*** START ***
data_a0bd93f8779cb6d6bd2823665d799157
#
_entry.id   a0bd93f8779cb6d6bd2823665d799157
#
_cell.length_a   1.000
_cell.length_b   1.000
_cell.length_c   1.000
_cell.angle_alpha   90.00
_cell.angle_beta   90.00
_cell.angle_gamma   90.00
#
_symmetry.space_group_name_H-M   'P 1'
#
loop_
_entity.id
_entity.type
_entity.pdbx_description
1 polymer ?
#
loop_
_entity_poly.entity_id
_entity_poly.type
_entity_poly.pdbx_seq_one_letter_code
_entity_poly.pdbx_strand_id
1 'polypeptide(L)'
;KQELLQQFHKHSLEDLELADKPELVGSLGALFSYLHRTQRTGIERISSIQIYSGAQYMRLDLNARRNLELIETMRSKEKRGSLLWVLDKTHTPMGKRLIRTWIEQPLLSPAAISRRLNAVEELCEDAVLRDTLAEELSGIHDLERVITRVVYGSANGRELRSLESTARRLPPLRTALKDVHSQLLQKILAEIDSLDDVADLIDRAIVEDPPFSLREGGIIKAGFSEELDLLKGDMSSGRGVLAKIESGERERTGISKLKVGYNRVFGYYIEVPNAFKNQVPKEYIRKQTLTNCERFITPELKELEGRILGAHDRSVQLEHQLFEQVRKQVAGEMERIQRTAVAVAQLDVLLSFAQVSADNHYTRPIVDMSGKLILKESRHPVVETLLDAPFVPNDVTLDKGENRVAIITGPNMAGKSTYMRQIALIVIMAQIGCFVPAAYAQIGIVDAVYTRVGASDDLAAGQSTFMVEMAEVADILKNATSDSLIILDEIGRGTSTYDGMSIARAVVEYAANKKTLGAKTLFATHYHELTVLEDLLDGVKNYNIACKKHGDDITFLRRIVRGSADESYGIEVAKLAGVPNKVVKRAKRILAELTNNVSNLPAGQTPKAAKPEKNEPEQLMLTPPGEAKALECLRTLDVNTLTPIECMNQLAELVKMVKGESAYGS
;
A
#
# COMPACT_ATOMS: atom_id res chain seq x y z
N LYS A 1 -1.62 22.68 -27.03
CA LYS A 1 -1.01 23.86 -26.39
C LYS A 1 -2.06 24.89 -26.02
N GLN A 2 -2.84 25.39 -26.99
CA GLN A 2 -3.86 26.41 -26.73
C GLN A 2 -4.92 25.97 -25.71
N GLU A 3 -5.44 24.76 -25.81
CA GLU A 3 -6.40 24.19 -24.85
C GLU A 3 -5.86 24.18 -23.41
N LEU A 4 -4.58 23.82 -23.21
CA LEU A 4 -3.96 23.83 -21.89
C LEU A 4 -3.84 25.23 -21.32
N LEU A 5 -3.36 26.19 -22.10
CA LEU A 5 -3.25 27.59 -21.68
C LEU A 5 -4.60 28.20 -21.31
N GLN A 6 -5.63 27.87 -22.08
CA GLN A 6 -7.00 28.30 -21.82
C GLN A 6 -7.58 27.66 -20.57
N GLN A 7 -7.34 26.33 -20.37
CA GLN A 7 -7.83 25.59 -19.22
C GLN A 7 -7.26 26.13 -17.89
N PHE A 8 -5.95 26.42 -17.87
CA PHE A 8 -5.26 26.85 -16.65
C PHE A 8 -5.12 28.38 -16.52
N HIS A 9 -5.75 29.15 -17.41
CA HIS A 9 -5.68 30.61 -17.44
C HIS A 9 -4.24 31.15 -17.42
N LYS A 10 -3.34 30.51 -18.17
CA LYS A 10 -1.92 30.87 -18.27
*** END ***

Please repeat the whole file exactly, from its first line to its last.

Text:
data_a0bd93f8779cb6d6bd2823665d799157
#
_entry.id   a0bd93f8779cb6d6bd2823665d799157
#
_cell.length_a   1.000
_cell.length_b   1.000
_cell.length_c   1.000
_cell.angle_alpha   90.00
_cell.angle_beta   90.00
_cell.angle_gamma   90.00
#
_symmetry.space_group_name_H-M   'P 1'
#
loop_
_entity.id
_entity.type
_entity.pdbx_description
1 polymer ?
#
loop_
_entity_poly.entity_id
_entity_poly.type
_entity_poly.pdbx_seq_one_letter_code
_entity_poly.pdbx_strand_id
1 'polypeptide(L)'
;KQELLQQFHKHSLEDLELADKPELVGSLGALFSYLHRTQRTGIERISSIQIYSGAQYMRLDLNARRNLELIETMRSKEKRGSLLWVLDKTHTPMGKRLIRTWIEQPLLSPAAISRRLNAVEELCEDAVLRDTLAEELSGIHDLERVITRVVYGSANGRELRSLESTARRLPPLRTALKDVHSQLLQKILAEIDSLDDVADLIDRAIVEDPPFSLREGGIIKAGFSEELDLLKGDMSSGRGVLAKIESGERERTGISKLKVGYNRVFGYYIEVPNAFKNQVPKEYIRKQTLTNCERFITPELKELEGRILGAHDRSVQLEHQLFEQVRKQVAGEMERIQRTAVAVAQLDVLLSFAQVSADNHYTRPIVDMSGKLILKESRHPVVETLLDAPFVPNDVTLDKGENRVAIITGPNMAGKSTYMRQIALIVIMAQIGCFVPAAYAQIGIVDAVYTRVGASDDLAAGQSTFMVEMAEVADILKNATSDSLIILDEIGRGTSTYDGMSIARAVVEYAANKKTLGAKTLFATHYHELTVLEDLLDGVKNYNIACKKHGDDITFLRRIVRGSADESYGIEVAKLAGVPNKVVKRAKRILAELTNNVSNLPAGQTPKAAKPEKNEPEQLMLTPPGEAKALECLRTLDVNTLTPIECMNQLAELVKMVKGESAYGS
;
A
#
# COMPACT_ATOMS: atom_id res chain seq x y z
N LYS A 1 -1.62 22.68 -27.03
CA LYS A 1 -1.01 23.86 -26.39
C LYS A 1 -2.06 24.89 -26.02
N GLN A 2 -2.84 25.39 -26.99
CA GLN A 2 -3.86 26.41 -26.73
C GLN A 2 -4.92 25.97 -25.71
N GLU A 3 -5.44 24.76 -25.81
CA GLU A 3 -6.40 24.19 -24.85
C GLU A 3 -5.86 24.18 -23.41
N LEU A 4 -4.58 23.82 -23.21
CA LEU A 4 -3.96 23.83 -21.89
C LEU A 4 -3.84 25.23 -21.32
N LEU A 5 -3.36 26.19 -22.10
CA LEU A 5 -3.25 27.59 -21.68
C LEU A 5 -4.60 28.20 -21.31
N GLN A 6 -5.63 27.87 -22.08
CA GLN A 6 -7.00 28.30 -21.82
C GLN A 6 -7.58 27.66 -20.57
N GLN A 7 -7.34 26.33 -20.37
CA GLN A 7 -7.83 25.59 -19.22
C GLN A 7 -7.26 26.13 -17.89
N PHE A 8 -5.95 26.42 -17.87
CA PHE A 8 -5.26 26.85 -16.65
C PHE A 8 -5.12 28.38 -16.52
N HIS A 9 -5.75 29.15 -17.41
CA HIS A 9 -5.68 30.61 -17.44
C HIS A 9 -4.24 31.15 -17.42
N LYS A 10 -3.34 30.51 -18.17
CA LYS A 10 -1.92 30.87 -18.27